“Times are tough all over” is the title of hit song from 1990. It was also the title of a Cheech and Chong movie but I digress. People have been saying this for years and since 2008, we all know someone who feels it. This phrase has become a way of saying to someone “you aren’t alone” or “its happening to everyone” but it doesn’t make anyone feel better. Why do we suffer? I’ve mentioned before that Lisa and I believed that our 3 hour round trip to see our premature daughter in the hospital was building character. Today, we all know someone who has received a cancer diagnosis or another type of life altering medical diagnosis. We hear them ask “why me, why did God do this to me?” I have a very dear friend who suffered a massive stroke back in February. He had a bleed deep in his brain that caused left-sided paralysis and a number of other physical issues. His family set up an on-line journal for them to post about his progress. His wife has been posting daily and sharing stories that remind us that he hasn’t lost his sense of humor. Not once has she said “why me” but instead she has remained dedicated to her husband and telling his story. He will spend months, if not longer, in a wheel chair and will require long hours of therapy every day to regain control over simple things in his life. He has a large family and a number of grandchildren, I’m sure he’s happy to see them on a regular basis. There is no regret and no “why me”, they continually thank God for the blessings that have received everyday so far. They have hope. On the flip-side, one of my daughter’s friends is struggling to maintain her job, care for her child and finish her college education; she’s thinking about quitting school. She is losing hope and her future is in jeopardy; so is her child’s for that matter. They are two people struggling in this world; living the “times are tough all over” kind of lives. What can we do help them – we can offer hope and support.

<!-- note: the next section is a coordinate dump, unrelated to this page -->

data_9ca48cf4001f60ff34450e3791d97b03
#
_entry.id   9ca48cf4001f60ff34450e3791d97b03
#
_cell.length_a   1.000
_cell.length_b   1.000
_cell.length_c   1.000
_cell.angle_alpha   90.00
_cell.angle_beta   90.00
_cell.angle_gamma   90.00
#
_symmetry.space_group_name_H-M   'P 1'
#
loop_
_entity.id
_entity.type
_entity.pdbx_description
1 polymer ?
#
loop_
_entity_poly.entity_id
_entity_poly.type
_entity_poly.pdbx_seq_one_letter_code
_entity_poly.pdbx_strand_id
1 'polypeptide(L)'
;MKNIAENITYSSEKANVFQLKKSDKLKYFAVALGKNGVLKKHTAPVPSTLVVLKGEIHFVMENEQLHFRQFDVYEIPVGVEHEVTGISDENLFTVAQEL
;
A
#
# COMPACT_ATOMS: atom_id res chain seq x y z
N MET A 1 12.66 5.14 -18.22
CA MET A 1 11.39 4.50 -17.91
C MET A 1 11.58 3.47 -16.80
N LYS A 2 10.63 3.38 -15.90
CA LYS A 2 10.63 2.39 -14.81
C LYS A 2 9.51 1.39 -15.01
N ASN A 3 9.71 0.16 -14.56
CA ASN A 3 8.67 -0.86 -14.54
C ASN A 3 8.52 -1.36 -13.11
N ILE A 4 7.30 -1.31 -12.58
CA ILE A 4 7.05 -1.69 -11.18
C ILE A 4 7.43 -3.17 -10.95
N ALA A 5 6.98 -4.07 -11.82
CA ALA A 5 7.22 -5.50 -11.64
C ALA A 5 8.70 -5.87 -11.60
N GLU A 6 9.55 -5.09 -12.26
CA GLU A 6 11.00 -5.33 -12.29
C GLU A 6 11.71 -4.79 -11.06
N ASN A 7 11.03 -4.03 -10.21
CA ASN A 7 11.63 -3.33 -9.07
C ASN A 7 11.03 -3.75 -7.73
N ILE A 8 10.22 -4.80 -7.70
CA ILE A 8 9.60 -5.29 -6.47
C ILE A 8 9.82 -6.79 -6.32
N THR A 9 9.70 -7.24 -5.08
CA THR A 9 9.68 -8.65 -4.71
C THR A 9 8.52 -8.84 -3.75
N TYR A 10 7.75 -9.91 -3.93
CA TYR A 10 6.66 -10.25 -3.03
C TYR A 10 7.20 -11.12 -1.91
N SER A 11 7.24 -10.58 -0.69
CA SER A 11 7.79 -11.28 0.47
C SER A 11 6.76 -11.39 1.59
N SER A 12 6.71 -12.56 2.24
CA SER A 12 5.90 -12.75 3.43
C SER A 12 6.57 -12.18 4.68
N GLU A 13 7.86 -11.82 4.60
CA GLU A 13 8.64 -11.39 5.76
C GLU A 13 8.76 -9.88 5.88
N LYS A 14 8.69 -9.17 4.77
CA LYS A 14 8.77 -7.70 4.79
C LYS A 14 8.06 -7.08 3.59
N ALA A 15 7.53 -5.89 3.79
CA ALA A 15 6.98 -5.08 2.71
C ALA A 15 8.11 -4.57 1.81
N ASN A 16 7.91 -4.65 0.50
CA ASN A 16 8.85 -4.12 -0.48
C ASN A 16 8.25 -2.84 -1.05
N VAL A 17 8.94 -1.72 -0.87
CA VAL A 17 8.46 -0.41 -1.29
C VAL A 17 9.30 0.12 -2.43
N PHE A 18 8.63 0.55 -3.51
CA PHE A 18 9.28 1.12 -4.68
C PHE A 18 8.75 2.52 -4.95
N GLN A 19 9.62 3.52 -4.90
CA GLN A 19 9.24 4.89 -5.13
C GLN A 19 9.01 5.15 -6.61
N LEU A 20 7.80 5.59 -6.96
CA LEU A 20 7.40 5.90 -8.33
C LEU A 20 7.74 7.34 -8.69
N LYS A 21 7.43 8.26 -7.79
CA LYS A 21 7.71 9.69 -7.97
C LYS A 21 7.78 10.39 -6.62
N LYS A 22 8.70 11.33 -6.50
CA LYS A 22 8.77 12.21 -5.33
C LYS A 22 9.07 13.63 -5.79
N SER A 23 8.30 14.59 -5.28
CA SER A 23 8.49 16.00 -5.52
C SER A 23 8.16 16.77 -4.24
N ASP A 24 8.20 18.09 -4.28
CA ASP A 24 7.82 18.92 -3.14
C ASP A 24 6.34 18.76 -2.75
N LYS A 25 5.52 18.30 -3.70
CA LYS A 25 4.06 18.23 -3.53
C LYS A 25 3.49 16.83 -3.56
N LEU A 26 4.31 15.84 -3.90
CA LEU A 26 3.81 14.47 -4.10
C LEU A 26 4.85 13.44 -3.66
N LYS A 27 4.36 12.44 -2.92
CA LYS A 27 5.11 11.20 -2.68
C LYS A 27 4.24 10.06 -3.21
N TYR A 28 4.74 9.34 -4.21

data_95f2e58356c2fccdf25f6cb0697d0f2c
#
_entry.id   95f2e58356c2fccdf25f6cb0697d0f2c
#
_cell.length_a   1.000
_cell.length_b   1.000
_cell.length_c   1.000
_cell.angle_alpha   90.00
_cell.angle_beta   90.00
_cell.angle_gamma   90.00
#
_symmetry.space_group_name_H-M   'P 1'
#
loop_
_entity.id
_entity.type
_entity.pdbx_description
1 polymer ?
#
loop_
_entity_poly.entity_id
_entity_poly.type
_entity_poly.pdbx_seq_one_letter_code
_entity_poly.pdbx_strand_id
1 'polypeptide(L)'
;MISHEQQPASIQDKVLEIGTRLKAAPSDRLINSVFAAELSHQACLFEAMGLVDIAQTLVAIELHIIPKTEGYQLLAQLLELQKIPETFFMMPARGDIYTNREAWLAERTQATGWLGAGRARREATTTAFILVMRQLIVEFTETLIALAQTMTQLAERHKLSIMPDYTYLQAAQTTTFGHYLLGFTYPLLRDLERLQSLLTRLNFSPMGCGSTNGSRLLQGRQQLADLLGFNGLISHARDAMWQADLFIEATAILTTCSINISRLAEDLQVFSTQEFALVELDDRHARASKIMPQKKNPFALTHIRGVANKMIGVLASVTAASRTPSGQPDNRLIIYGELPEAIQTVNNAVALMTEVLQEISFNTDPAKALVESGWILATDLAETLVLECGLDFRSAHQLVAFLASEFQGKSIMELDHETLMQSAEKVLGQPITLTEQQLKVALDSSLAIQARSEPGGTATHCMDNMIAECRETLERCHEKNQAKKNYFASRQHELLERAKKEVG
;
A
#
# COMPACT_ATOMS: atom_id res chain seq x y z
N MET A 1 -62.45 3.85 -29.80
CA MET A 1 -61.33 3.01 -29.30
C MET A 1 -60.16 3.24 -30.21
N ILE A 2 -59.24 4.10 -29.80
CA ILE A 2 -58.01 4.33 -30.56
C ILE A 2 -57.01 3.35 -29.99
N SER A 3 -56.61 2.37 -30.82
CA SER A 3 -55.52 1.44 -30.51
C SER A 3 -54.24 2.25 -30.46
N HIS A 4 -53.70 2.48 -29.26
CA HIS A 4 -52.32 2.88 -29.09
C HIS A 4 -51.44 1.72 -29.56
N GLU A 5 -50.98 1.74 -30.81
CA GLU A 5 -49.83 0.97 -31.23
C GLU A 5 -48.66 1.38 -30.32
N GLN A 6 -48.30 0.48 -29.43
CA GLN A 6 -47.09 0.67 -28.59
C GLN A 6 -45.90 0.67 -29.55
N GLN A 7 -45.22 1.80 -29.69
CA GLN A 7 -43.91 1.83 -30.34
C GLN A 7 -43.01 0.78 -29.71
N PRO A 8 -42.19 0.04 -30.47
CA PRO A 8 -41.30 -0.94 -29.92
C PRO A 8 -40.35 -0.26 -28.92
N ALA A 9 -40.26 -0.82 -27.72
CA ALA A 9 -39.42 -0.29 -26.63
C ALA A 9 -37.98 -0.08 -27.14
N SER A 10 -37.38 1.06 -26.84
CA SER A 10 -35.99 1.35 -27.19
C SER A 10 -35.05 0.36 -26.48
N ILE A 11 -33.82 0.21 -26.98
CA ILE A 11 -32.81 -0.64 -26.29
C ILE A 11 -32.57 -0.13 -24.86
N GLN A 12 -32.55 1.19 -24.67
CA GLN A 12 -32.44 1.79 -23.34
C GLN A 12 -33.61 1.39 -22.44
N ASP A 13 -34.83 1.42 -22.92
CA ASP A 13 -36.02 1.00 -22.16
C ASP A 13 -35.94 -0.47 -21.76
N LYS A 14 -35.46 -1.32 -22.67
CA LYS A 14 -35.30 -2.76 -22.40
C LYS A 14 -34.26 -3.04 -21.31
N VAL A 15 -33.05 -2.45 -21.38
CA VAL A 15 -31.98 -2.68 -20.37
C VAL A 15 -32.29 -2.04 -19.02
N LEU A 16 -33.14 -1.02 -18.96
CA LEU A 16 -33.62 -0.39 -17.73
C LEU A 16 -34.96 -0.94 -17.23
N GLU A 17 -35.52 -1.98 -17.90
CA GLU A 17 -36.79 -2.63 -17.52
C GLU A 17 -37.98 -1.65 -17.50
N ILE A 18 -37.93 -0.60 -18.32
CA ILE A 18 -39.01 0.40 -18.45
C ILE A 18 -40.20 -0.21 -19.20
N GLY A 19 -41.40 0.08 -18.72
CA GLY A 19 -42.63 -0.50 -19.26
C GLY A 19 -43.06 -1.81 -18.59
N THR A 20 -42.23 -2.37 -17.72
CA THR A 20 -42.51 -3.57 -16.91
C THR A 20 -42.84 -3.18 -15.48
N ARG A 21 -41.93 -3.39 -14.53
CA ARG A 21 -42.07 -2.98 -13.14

“Blessed are those who persevere under trial, because when they have stood the test, they will receive the crown of life that God has promised to those who love Him.” James 1:12